The clouds hung low over the foothills behind the Capitol on Thursday morning. The gloom and chill of the day only added to the sense of purpose of the small band of protestors gathered there at 10 a.m., their cardboard signs already limp with rain.
Those walking or driving past who hadn’t heard about the protest might have been unsure what the people in the gradually growing crowd had in common. Teenagers in tight jeans, grey-haired men wearing army jackets, middle-age women with signs and serious expressions, college kids wearing Guy Fawkes masks, even a man in a clown suit all chatted and shifted as it began to rain harder.
Their signs said things like “REPRESENTATION THAT CORPORATE $ DID NOT ELECT,” “THE MIDDLE CLASS IS TOO BIG TO FAIL” and “THEY ONLY CALL IT CLASS WAR WHEN WE FIGHT BACK.” Everyone was there for the same basic reason: to bring the anti-corporate movement known as Occupy Wall Street to Salt Lake City, but no one really knew how to begin.
A smallish middle-age man wearing a “Democracy Now” shirt broke into the middle of the gathering, waving a tie-dyed heart flag. He shouted into the crowd, condemning America as it is today and comparing it to the dystopia in George Orwell’s 1984. Other voices joined his, and passing cars honked their approval as the march began. Although the protesters shared a common cause, the specific reasons for why they braved the rain and cold weather to protest were different. “I’m here because I’m a grandmother and a mother,” explained one woman. “I’m here for my children and grandchildren who are the future of our country. Corporate greed and the Republican Party are killing the American Dream. Even though I’m upper middle class, I’m here to support everyone who is really being bought out of the American Dream by corporations”.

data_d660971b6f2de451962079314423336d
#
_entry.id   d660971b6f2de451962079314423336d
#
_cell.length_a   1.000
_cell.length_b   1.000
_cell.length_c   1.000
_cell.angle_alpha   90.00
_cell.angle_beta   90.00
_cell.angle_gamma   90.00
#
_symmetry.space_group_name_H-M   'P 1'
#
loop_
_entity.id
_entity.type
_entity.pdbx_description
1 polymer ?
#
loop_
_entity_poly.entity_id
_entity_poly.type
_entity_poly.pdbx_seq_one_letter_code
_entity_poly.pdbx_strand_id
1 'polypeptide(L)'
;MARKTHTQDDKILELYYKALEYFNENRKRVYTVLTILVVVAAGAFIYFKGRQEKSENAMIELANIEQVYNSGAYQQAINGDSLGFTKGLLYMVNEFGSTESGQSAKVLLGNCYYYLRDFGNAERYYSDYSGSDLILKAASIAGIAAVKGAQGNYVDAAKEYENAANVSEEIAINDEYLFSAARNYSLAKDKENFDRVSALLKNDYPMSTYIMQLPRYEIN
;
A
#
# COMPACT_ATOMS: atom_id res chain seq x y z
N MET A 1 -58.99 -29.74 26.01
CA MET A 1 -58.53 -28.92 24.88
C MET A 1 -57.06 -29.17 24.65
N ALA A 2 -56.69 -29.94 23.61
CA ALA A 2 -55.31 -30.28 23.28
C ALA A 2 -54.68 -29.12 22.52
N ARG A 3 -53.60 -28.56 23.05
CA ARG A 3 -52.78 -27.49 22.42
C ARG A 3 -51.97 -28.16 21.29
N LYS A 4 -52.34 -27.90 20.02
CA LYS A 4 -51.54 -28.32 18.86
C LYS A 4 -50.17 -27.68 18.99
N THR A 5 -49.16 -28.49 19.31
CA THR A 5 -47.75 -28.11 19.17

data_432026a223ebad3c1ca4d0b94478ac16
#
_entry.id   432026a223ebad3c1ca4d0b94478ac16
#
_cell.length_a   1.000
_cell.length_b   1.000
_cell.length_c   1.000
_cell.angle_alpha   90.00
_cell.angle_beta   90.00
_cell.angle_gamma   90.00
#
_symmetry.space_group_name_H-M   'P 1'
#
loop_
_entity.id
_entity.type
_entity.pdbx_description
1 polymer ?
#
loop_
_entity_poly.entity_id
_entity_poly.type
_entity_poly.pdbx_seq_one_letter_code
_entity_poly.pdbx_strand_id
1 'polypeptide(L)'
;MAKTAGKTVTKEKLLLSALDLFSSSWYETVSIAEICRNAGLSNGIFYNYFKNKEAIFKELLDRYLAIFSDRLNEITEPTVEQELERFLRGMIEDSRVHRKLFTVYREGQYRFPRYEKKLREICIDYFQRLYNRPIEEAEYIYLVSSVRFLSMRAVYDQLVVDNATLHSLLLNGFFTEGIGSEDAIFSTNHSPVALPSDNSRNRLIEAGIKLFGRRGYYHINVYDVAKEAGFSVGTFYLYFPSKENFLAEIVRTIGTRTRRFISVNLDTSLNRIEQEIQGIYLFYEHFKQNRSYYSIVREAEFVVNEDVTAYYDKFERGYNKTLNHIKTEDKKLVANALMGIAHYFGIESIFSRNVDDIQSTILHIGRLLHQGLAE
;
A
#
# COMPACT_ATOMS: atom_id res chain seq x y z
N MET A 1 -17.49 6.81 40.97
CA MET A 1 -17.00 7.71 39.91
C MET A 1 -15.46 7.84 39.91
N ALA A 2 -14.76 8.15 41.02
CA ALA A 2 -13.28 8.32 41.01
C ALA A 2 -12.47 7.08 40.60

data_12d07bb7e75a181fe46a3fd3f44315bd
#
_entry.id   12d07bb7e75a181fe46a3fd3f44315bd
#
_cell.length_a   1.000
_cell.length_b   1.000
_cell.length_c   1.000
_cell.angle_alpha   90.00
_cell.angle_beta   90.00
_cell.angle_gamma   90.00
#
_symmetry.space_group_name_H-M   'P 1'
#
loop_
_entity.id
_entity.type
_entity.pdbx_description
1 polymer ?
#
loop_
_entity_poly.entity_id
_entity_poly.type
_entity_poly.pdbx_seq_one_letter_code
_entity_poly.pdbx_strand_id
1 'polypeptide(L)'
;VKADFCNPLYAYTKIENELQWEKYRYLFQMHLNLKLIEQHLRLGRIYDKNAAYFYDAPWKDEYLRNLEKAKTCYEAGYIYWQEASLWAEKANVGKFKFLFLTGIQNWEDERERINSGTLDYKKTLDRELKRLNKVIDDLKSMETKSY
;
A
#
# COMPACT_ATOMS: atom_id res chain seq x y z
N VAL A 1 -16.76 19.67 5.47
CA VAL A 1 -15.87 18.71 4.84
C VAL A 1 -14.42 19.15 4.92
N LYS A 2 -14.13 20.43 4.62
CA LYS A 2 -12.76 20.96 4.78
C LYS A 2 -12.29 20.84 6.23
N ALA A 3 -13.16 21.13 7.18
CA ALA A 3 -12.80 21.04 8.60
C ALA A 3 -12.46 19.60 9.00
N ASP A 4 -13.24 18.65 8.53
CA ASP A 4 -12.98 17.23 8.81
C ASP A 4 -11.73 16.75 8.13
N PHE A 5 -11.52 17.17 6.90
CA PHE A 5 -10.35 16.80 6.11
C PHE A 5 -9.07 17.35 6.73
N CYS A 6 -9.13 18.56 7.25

The chanting began: “A people, united. We’ll never be divided,” “This is what democracy looks like,” and “We are the 99 percent” were some of the most popular chants, as well as “What do we want? Democracy! When do we want it? Now! When will we leave? Never!” The marchers wound their way through the financial district of downtown Salt Lake City, pausing in front of businesses they feel embody corporate greed, shouting “Shame on Well’s Fargo,” Shame on Chase,” and so on in front of the Federal Reserve, Channel 2 News, Goldman Sachs, and US Bank. As the crowd approached Pioneer Park, they began chanting “Occupy Salt Lake.”
A group of young people wearing identical yellow shirts that said PEACE KEEPER directed the crowd. I asked Henia Belalia, a member of the activist group Peaceful Uprising, who they were. “We are out here to support our community, and one of the things that we’re passionate about is that if something this big is happening in Salt Lake, we want to make sure it remains peaceful, so a lot of us have joined the Peace Keepers,” she said. “We’ll be helping to make sure that the march goes well. The Peace Keepers instructed the marchers as they made their way through Salt Lake City’s streets, asking demonstrators to slow down at times and making sure they crossed streets appropriately.
Even though the organizers of the march didn’t get a permit, it went without a hitch. The police presence was minimal, just a few officers directing traffic. One officer even chanted along with the protesters as they marched by. By the time the protest reached Pioneer Park, there were close to 300 demonstrators. After the chanting died down, rules for occupation were laid out: no weapons, no drugs and alcohol, and no demonstrating within base camp. Occupiers were told to pick a place to camp in one of the designated areas on the north end of the park and donate $20 to fund the food, first-aid and sanitation operations.
The camp planning committee intends to host speakers, musicians, and free workshops and activities. Although the park technically closes at 10 p.m., occupiers were allowed to camp through the night.
I asked one young man how he felt about camping in the mud and stormy weather and what his plan was. “I think the weather is going to get better,” he said. “I don’t have that much of a plan, to be honest. I think that the discussions that will happen and the continued activism will motivate me to continue to be here.”
The occupiers plan to strike the entire camp at 6 a.m. on Saturday for the Downtown Farmers Market. After that, they plan to occupy the park until the clouds clear and they can see some hope on the horizon.
Video of Thursday's Occupy SLC by Bryan Young: